I work in a cowshed.
For over a hundred years my shed has stood here on ground that rises just high enough out of the floodplain of the Wingecarribee River, where that river throws a loop around Bowral. And for seventy of those years the shed did what it was built to do; it was a dairy. First it was, I believe, the dairy at this end of the big Eridge Park Estate, then it served the novitiate of the Sisters of the Sacred Heart to whom the Tooths gifted the shed and fifty surrounding acres just after the Second World War. When the number of young women hearing the call, or heeding it, tailed off in the 1960s and the Sisters subdivided this plot—these four thousand square metres with the shed in the middle of them and the house near the road—and sold it, the shed stopped being a dairy.
For twenty years I don’t know what the shed was exactly. Someone tidied this end of it up a bit then, and it became a studio. And before I came to write here, a painter painted here, in the big room with its four stall doors and its concrete floor and its outlook, now glazed, northeast toward the convent and east to the paddocks. This is where I sit and write or pretend to write and run occasional workshops.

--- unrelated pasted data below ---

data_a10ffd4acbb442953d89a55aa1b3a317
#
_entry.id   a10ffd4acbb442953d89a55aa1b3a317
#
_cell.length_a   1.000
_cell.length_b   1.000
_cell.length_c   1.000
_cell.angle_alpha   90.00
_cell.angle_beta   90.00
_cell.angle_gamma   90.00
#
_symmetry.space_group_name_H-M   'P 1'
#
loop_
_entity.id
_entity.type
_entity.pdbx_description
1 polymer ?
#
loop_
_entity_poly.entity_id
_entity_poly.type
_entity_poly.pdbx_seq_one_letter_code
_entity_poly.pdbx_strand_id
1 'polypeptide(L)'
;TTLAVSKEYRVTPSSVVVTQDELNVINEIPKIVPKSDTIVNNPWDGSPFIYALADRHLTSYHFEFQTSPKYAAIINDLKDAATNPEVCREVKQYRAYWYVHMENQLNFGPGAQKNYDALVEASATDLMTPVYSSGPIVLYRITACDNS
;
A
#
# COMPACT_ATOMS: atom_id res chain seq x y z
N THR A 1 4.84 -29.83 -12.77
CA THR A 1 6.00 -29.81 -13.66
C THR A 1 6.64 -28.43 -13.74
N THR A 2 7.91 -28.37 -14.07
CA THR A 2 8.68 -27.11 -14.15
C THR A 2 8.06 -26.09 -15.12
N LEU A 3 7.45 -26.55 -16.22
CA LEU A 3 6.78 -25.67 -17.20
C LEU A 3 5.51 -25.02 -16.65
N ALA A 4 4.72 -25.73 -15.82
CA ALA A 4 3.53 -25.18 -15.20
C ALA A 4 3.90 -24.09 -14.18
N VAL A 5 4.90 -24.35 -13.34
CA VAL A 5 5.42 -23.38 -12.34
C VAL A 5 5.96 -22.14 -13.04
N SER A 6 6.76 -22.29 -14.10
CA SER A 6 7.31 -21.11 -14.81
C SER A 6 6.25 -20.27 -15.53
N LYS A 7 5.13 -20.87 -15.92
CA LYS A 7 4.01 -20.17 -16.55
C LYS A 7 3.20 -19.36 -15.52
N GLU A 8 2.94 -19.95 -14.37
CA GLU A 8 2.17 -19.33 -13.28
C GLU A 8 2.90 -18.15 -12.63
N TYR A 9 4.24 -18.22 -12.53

Every month I write a letter from the shed to no one in particular. It is a familiar essay, and in it I reflect on issues in the news, here and everywhere, small matters and large ones, all of them about the nature of a human life in this age and in these times and not only in this place. But it’s always spoken from this place. From this cowshed in the world—from, you could almost say, its point of view.
You can find some of those letters here.